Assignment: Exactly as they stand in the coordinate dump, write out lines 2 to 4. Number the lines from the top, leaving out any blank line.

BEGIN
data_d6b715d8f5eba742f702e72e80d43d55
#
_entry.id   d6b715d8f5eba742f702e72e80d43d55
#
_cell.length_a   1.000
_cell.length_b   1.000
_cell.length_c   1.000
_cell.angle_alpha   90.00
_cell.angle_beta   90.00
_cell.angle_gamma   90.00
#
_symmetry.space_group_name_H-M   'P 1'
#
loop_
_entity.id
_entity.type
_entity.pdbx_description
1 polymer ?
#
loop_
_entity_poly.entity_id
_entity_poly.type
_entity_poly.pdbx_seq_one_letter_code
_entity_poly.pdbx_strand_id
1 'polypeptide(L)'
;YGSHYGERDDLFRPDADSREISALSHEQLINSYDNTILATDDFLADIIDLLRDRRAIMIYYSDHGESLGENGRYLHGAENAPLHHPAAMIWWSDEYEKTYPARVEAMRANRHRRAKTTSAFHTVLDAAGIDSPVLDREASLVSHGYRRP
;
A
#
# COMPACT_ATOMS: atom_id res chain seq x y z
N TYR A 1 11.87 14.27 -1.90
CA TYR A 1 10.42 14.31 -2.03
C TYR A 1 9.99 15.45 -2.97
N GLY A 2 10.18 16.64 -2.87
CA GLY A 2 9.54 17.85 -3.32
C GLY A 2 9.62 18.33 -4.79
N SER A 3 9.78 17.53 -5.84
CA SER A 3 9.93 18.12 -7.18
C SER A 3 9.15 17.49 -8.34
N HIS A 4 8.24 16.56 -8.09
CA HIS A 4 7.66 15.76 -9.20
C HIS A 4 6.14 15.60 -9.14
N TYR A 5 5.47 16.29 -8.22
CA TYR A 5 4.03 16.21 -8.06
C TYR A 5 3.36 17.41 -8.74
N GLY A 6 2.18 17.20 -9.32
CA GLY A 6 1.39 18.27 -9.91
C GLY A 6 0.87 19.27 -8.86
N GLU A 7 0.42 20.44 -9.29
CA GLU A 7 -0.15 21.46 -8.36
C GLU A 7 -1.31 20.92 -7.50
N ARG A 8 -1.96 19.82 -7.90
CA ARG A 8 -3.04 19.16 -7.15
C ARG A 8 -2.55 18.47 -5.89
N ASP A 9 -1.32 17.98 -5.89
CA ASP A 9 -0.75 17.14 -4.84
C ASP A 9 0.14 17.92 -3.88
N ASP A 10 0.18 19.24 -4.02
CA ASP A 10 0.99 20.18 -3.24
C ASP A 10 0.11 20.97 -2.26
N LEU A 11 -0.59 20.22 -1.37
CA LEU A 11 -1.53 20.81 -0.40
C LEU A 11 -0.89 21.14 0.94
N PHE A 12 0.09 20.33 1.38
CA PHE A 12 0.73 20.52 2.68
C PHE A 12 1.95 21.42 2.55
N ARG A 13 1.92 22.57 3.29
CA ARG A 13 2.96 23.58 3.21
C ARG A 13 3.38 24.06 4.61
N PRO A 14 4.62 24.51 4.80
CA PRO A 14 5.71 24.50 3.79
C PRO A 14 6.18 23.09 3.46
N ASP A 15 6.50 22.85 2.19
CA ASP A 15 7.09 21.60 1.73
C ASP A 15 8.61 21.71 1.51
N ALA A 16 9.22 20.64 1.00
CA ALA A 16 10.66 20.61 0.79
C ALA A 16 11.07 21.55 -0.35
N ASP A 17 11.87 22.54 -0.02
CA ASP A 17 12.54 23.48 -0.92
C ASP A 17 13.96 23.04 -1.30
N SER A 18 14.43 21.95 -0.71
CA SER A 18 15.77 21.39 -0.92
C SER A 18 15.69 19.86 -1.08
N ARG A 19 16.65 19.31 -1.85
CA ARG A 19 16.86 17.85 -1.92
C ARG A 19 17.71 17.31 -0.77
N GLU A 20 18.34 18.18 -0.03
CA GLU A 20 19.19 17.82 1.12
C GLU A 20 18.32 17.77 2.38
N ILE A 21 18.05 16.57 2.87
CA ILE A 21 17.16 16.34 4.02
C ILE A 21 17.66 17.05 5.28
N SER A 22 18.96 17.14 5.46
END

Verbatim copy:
#
_entry.id   d6b715d8f5eba742f702e72e80d43d55
#